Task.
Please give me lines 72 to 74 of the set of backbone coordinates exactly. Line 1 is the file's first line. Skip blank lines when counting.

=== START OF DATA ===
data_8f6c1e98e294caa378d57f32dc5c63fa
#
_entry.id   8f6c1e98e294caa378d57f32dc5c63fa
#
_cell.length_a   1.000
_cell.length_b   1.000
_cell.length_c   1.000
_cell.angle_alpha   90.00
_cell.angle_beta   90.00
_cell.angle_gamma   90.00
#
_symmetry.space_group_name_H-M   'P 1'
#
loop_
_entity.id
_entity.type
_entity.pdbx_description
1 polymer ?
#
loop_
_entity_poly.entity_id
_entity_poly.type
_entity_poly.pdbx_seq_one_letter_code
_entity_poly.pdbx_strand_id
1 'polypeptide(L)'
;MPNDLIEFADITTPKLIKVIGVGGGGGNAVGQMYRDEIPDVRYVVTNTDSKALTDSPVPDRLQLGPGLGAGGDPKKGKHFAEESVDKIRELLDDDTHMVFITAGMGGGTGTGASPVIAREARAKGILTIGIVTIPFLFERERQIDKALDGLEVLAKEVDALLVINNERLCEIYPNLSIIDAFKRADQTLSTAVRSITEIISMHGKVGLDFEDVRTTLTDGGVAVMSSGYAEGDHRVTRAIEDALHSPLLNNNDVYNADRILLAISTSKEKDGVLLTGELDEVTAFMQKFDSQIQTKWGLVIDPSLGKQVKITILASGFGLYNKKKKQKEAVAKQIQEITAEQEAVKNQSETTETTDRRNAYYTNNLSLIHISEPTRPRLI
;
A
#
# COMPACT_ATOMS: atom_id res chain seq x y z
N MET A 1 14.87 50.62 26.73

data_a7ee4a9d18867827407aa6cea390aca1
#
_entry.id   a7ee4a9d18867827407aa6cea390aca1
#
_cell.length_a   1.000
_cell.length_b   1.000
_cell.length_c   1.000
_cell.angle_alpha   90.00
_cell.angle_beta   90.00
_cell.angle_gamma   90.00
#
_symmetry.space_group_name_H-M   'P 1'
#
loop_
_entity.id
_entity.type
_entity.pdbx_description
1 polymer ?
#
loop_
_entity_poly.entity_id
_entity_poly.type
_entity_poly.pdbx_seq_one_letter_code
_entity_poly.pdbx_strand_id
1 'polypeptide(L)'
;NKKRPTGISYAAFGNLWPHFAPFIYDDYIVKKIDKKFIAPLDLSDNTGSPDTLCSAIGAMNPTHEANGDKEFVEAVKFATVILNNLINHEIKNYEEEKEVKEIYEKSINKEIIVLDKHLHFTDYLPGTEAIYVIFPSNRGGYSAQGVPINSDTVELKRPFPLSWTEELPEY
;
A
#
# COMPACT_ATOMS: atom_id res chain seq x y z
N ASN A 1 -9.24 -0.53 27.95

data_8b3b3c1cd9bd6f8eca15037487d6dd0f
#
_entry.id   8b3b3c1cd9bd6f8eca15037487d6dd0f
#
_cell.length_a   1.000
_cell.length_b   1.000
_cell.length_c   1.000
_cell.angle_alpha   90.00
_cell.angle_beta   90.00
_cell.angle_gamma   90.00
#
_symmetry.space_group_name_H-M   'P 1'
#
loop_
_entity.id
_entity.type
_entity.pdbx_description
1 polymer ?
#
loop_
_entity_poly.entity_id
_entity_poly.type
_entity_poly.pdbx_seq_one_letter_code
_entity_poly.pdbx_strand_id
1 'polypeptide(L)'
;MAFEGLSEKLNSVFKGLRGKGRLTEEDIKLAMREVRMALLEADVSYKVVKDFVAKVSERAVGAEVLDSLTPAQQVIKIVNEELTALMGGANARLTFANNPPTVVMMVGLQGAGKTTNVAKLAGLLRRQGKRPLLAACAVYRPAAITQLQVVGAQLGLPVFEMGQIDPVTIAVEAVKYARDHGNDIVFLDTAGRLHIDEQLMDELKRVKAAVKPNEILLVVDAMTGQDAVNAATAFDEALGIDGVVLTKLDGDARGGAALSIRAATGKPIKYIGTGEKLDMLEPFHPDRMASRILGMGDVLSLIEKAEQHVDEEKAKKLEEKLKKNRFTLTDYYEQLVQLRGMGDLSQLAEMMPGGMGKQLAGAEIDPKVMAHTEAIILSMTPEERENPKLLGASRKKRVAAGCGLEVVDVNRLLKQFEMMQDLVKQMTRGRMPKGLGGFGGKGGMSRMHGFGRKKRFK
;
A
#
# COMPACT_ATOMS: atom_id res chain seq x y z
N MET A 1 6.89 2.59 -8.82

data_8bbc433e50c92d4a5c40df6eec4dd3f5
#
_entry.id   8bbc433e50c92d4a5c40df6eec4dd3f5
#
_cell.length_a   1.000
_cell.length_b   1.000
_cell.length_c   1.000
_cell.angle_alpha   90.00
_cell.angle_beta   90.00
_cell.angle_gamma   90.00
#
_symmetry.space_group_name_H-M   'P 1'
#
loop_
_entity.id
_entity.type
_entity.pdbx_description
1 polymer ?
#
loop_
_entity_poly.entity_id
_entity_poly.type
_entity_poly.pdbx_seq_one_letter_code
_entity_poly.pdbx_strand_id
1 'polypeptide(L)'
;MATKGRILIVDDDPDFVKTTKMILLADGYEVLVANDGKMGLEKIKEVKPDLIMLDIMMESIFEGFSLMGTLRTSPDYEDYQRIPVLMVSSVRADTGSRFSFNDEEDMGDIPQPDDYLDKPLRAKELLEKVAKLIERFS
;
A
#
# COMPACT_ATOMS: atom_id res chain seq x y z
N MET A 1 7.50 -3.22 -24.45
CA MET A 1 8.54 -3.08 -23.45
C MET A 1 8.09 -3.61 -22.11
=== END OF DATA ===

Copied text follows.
_cell.angle_gamma   90.00
#
_symmetry.space_group_name_H-M   'P 1'